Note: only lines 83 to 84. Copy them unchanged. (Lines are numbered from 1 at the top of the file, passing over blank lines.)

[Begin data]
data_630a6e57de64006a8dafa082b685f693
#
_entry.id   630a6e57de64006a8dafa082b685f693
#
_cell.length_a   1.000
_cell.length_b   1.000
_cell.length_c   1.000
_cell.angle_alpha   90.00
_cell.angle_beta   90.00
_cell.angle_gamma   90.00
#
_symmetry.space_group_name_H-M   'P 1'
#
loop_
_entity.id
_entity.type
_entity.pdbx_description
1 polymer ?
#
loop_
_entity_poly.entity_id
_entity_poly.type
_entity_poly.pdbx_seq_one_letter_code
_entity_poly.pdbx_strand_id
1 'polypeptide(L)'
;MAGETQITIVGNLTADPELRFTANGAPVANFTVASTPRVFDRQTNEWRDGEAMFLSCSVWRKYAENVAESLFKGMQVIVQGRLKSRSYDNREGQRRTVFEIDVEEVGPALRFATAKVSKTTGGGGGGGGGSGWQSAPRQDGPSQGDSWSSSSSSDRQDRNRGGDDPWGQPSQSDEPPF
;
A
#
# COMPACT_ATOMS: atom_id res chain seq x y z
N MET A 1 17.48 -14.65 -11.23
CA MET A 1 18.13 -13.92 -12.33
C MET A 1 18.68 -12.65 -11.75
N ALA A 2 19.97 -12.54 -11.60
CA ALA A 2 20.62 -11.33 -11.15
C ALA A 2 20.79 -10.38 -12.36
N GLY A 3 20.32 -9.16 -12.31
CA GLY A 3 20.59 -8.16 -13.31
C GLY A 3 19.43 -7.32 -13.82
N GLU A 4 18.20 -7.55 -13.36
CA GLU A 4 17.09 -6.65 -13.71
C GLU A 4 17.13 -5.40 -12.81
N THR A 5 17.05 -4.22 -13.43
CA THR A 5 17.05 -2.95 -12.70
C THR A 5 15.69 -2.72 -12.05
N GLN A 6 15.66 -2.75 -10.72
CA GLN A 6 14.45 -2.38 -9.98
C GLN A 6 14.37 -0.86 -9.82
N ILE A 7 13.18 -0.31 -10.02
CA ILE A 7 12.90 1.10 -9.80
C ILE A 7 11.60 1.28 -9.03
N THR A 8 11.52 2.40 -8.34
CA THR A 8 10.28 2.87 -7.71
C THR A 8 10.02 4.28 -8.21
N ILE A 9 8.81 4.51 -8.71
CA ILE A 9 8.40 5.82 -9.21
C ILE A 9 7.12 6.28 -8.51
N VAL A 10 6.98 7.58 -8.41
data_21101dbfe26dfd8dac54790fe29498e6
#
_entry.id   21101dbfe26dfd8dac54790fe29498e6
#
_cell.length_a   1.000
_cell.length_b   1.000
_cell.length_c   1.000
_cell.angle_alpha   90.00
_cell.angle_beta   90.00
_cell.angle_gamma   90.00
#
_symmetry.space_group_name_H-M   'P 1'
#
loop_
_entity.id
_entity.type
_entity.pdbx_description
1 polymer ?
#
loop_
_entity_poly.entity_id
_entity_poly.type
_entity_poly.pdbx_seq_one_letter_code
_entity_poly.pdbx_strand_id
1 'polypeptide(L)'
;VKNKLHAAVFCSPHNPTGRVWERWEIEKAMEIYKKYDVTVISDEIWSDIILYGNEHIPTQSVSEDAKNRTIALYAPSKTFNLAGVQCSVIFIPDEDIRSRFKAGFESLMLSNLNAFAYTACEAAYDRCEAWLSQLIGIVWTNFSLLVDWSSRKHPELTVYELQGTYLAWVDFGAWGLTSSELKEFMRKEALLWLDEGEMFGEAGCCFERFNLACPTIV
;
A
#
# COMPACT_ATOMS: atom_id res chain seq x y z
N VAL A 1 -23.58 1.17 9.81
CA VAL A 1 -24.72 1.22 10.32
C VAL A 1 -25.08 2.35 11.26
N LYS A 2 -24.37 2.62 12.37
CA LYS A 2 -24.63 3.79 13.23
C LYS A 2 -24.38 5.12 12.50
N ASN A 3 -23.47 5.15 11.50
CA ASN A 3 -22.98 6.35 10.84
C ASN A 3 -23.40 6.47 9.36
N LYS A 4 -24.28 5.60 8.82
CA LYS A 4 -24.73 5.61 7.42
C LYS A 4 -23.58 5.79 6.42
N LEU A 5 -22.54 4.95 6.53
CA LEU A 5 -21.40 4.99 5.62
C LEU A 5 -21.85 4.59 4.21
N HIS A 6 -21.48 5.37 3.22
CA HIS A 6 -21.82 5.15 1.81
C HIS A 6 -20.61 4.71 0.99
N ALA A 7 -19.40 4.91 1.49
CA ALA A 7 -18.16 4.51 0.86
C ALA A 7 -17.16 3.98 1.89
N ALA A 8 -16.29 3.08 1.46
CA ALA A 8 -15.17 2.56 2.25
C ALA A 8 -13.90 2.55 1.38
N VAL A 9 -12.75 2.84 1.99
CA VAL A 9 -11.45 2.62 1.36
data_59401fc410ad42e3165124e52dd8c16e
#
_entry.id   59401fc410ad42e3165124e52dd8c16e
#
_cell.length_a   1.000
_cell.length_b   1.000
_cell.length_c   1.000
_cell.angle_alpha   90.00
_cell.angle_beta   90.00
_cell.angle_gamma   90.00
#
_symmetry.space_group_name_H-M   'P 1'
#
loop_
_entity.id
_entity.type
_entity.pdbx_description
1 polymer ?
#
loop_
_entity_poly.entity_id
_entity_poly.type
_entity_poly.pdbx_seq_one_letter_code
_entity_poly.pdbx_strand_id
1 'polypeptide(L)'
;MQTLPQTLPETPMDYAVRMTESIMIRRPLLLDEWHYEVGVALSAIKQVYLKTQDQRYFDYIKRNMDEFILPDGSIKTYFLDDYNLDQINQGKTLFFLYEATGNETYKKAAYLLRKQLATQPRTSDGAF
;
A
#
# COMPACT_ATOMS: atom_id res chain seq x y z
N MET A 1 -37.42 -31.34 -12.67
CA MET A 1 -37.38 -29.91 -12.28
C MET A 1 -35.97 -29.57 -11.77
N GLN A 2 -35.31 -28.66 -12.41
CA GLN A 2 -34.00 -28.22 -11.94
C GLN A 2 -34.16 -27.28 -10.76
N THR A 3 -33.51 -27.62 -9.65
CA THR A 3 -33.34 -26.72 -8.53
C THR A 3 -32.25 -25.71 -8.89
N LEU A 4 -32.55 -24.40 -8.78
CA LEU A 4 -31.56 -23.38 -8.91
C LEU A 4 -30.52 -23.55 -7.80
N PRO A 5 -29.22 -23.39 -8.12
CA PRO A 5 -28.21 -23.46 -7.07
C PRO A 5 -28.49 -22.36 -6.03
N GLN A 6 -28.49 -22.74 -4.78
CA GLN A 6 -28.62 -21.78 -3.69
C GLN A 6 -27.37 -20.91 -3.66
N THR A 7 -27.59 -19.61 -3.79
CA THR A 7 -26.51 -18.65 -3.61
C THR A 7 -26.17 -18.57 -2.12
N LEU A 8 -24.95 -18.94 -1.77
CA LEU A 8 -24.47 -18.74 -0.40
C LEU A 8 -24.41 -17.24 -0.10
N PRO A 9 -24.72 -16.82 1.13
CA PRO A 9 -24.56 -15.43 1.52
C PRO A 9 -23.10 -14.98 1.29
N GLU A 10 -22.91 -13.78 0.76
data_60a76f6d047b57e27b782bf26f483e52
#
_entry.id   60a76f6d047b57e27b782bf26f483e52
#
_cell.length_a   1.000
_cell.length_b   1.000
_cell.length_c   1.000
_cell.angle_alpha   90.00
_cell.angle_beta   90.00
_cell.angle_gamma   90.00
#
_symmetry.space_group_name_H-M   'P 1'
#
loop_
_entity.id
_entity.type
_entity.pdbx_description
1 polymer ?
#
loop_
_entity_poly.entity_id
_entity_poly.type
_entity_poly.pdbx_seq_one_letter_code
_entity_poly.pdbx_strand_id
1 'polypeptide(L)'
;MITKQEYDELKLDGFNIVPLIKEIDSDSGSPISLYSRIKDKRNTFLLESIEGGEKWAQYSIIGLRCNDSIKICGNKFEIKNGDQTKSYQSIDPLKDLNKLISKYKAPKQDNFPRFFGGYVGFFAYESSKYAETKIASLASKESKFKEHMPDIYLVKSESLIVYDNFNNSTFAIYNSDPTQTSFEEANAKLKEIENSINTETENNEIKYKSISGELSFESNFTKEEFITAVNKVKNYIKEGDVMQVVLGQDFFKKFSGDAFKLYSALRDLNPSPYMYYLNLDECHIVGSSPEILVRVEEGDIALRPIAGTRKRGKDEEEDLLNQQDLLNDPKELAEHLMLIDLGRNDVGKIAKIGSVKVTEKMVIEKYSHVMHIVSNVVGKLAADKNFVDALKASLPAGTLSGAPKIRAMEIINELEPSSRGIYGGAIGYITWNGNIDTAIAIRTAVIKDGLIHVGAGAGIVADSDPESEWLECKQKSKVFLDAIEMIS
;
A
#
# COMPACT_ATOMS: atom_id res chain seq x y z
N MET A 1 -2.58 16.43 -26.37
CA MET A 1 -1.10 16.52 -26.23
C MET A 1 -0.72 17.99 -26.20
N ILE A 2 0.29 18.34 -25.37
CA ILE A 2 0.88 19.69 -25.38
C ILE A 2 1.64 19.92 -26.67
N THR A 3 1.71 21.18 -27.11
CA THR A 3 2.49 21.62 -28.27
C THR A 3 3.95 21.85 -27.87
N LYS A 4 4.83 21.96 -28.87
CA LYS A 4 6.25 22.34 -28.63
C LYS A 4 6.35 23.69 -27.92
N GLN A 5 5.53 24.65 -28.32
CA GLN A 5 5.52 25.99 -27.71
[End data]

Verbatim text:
1 'polypeptide(L)'
;VKNKLHAAVFCSPHNPTGRVWERWEIEKAMEIYKKYDVTVISDEIWSDIILYGNEHIPTQSVSEDAKNRTIALYAPSKTFNLAGVQCSVIFIPDEDIRSRFKAGFESLMLSNLNAFAYTACEAAYDRCEAWLSQLIGIVWTNFSLLVDWSSRKHPELTVYELQGTYLAWVDFGAWGLTSSELKEFMRKEALLWLDEGEMFGEAGCCFERFNLACPTIV